Commentary

This is the most detailed and extensive set of funerary rules to have survived from a democratic Greek polis in the classical period (cf. Garland, p. 11, with a wider survey of such texts, and Engels, p. 60). The first line of the inscription states clearly that laws are being enacted or codified here, very likely in reference to customs already in place (so Hölkeskamp, p. 146-47; Engels, p. 60). The precise context and motivations for the enactment are now lost. What is clear is that several addenda, in the form of decrees, were eventually passed to supplement or modify these laws in different ways: cf. sides B and C.

One of the aims of the law appears to be to set a boundary for the material honours granted to the deceased. Regulations that curb ‘luxury’ at funerals occur commonly elsewhere, for example in the funerary thesmoi of the Labyadai at Delphi (CGRN 82); the Solonian funerary laws (on which cf. Garland, p. 3-5) seem to have been concerned with restraining such excessiveness. In Sokolowski's view, the law may have been merely devised to deal with concerns of decorum and hygiene, as well as of wastefulness and economy (cf. for example 1ines 9-10, stating one should bring back from the grave the vessels containing wine and olive oil). Whether and to what extent this law from Iulis was influenced by Solonian laws has been a matter of scholarly debate (Hölkeskamp, p. 146-47; Körner - Hallof, p. 222). The laws may have been (at least partly) intended to ‘to prevent the death of a member of one’s family from being exploited for political effect’ i.e. by its being used for a display of wealth (Garland, p. 12, cf. Engels, p. 60). Even if we accept Solonion influence, this law is remarkably different in its detailed treatment of issues of purity and purification. Garland (p. 14) and Engels (p. 62) rightly pointed out that the laws serve to help citizens and pious worshippers in their performance of funerary rituals.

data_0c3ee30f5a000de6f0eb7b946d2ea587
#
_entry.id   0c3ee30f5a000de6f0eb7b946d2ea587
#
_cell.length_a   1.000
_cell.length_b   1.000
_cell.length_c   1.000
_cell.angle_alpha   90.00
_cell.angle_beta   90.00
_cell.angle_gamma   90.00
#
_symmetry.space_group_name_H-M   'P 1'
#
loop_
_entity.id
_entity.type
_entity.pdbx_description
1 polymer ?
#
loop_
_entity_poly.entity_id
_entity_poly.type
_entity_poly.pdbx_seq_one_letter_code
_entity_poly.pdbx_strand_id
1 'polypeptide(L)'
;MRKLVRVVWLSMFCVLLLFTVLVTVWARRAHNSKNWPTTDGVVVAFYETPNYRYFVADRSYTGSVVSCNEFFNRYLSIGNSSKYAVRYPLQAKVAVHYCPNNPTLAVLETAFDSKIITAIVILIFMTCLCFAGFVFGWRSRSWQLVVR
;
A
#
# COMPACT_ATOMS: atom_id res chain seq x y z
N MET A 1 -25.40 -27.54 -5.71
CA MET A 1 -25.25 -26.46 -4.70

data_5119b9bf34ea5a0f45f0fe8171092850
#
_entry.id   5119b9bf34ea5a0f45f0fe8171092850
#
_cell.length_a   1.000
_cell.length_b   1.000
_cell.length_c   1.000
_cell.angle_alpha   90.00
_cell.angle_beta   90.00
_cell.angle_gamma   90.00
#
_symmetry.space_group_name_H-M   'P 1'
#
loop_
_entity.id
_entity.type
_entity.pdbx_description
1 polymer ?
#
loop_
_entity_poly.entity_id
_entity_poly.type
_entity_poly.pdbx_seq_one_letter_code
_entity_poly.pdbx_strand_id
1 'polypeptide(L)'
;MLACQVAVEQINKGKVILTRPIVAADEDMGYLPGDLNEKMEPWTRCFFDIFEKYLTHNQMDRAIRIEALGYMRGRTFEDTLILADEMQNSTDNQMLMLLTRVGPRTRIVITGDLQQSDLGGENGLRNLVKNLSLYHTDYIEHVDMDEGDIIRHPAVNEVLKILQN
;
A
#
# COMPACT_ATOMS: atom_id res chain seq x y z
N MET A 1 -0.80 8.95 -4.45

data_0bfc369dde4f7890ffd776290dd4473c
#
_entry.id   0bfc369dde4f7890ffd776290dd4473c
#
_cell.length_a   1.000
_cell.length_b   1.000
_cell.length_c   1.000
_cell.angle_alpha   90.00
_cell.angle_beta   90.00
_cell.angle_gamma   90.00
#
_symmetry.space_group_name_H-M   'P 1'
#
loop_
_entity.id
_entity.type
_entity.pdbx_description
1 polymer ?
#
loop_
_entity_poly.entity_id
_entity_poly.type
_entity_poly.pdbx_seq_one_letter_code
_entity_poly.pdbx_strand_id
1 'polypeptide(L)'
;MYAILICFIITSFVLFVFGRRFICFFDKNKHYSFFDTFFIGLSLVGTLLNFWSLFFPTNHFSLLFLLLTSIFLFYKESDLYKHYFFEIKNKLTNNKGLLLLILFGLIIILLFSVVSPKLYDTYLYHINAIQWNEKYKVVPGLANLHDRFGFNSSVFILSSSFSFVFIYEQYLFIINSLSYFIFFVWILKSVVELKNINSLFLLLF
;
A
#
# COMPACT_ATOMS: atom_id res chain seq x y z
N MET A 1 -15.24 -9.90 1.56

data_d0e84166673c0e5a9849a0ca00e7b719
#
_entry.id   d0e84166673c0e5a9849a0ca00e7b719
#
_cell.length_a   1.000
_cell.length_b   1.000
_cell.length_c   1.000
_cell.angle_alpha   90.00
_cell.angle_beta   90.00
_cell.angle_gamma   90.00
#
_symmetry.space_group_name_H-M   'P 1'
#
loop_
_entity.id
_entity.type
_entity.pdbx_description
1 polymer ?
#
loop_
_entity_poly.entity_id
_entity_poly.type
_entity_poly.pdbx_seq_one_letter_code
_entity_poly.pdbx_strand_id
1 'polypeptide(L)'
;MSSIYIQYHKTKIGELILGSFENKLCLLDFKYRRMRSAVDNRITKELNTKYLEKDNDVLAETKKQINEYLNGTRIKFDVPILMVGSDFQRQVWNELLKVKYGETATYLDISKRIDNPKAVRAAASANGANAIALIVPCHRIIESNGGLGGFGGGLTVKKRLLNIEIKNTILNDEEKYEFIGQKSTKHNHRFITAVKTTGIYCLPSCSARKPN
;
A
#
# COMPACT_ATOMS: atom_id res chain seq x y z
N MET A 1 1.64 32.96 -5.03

Face A

Lines 2-4: The phrase στρώματι καὶ ἐνδύματι [καὶ] [ἐ]πιβλέματι should mean "a cloth underneath the corpse, one wrapped about it, and one over it". We follow Buck’s translation, which seems to capture the difference between these three cloths. The fact that the cloths are specified as white is noteworthy (for discussion, cf. Frisone, p. 66-67). Whiteness is often associated with purity, and here Parker notes that the corpse is singled out as purified, while the rest of the house is polluted.

Lines 4-6: Though there is a limit on luxury, the laws are surprisingly flexible, allowing for less than three cloths or for rather valuable cloths. According to Bergk, one hundred drachmae for three cloths is a substantial sum: a normal cloth would cost something like 10, 12, 16 or 20 drachmae at most. Körner - Hallof compare this sum to the funeral regulations of the Labyadai in Delphi, pointing out that the 100 drachmae reserved for clothing alone is an amount almost three times as high as the maximum for all funeral gifts in the Delphic inscription.

Lines 7-8: The traces and the interpretation of the phrase after με καλύπτεν are uncertain. Roehl interpreted the traces as τὰ δ’ ὀλοσχερέα, ‘dass Ganze’ (followed by Sokolowski and Körner). But note that there are no contractions in this text (Hoffmann). Furthermore, δέ is unexpected here. Hoffman suggested τὰ δολοσχερέα, based on a gloss in Hesychius δόλος (followed by Ziehen). A πάσσαλος (a πάσσαλος) is a peg. It is difficult to see why one would take pains to avoid the covering of the bier’s nails (cf. Bannier, p. 289). Given this and since there is no evidence for a noun δολοσχερής, we are at a loss as to how to interpret this passage.